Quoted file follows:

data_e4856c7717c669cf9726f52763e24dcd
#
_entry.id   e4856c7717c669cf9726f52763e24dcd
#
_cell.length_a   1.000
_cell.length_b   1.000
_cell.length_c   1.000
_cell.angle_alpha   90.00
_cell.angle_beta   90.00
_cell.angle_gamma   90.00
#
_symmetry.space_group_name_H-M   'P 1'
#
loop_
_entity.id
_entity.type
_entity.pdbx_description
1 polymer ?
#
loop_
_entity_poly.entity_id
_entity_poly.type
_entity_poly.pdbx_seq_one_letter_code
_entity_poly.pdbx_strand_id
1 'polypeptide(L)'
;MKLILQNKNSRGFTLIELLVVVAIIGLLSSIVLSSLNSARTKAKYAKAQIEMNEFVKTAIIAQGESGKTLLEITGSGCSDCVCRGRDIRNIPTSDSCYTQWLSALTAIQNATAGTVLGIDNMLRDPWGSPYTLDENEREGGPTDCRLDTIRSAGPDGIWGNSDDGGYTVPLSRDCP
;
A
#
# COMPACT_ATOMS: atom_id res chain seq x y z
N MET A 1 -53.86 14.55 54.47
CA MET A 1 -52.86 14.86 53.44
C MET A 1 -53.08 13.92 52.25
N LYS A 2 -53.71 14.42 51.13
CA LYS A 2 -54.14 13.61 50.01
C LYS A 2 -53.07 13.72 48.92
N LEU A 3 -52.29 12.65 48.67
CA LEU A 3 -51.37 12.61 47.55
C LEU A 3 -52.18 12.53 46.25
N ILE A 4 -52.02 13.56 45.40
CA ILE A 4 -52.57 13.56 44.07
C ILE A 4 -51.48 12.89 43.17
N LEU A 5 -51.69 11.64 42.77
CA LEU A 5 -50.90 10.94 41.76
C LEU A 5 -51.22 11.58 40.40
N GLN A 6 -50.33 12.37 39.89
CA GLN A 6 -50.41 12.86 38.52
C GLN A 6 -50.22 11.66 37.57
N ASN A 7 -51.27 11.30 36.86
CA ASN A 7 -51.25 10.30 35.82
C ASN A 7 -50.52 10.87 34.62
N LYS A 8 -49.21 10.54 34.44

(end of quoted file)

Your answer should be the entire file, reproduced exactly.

data_e4856c7717c669cf9726f52763e24dcd
#
_entry.id   e4856c7717c669cf9726f52763e24dcd
#
_cell.length_a   1.000
_cell.length_b   1.000
_cell.length_c   1.000
_cell.angle_alpha   90.00
_cell.angle_beta   90.00
_cell.angle_gamma   90.00
#
_symmetry.space_group_name_H-M   'P 1'
#
loop_
_entity.id
_entity.type
_entity.pdbx_description
1 polymer ?
#
loop_
_entity_poly.entity_id
_entity_poly.type
_entity_poly.pdbx_seq_one_letter_code
_entity_poly.pdbx_strand_id
1 'polypeptide(L)'
;MKLILQNKNSRGFTLIELLVVVAIIGLLSSIVLSSLNSARTKAKYAKAQIEMNEFVKTAIIAQGESGKTLLEITGSGCSDCVCRGRDIRNIPTSDSCYTQWLSALTAIQNATAGTVLGIDNMLRDPWGSPYTLDENEREGGPTDCRLDTIRSAGPDGIWGNSDDGGYTVPLSRDCP
;
A
#
# COMPACT_ATOMS: atom_id res chain seq x y z
N MET A 1 -53.86 14.55 54.47
CA MET A 1 -52.86 14.86 53.44
C MET A 1 -53.08 13.92 52.25
N LYS A 2 -53.71 14.42 51.13
CA LYS A 2 -54.14 13.61 50.01
C LYS A 2 -53.07 13.72 48.92
N LEU A 3 -52.29 12.65 48.67
CA LEU A 3 -51.37 12.61 47.55
C LEU A 3 -52.18 12.53 46.25
N ILE A 4 -52.02 13.56 45.40
CA ILE A 4 -52.57 13.56 44.07
C ILE A 4 -51.48 12.89 43.17
N LEU A 5 -51.69 11.64 42.77
CA LEU A 5 -50.90 10.94 41.76
C LEU A 5 -51.22 11.58 40.40
N GLN A 6 -50.33 12.37 39.89
CA GLN A 6 -50.41 12.86 38.52
C GLN A 6 -50.22 11.66 37.57
N ASN A 7 -51.27 11.30 36.86
CA ASN A 7 -51.25 10.30 35.82
C ASN A 7 -50.52 10.87 34.62
N LYS A 8 -49.21 10.54 34.44